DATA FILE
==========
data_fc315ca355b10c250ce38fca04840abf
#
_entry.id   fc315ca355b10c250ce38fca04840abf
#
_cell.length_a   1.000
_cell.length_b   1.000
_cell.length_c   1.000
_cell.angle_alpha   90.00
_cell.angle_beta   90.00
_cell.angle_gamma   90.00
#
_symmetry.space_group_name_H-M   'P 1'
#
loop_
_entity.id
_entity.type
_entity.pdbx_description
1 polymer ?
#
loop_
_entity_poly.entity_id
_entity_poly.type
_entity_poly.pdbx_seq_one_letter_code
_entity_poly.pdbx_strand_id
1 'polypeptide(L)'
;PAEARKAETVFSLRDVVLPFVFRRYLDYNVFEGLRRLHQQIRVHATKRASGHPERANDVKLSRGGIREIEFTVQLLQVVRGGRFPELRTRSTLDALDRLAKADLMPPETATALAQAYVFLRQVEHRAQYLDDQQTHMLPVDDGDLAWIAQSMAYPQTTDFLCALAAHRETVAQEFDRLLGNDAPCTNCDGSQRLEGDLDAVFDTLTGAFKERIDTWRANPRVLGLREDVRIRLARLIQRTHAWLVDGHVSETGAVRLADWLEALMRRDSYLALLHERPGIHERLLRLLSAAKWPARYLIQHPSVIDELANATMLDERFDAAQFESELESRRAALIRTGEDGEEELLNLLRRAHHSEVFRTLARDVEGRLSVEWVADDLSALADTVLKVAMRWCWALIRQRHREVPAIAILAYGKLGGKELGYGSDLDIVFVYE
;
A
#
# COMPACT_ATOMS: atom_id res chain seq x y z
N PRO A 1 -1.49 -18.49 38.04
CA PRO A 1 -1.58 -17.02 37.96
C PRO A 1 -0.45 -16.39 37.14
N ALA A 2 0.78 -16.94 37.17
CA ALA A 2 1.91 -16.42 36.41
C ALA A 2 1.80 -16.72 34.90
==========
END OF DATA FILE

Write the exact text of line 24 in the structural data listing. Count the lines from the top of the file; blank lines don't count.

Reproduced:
_entity_poly.pdbx_strand_id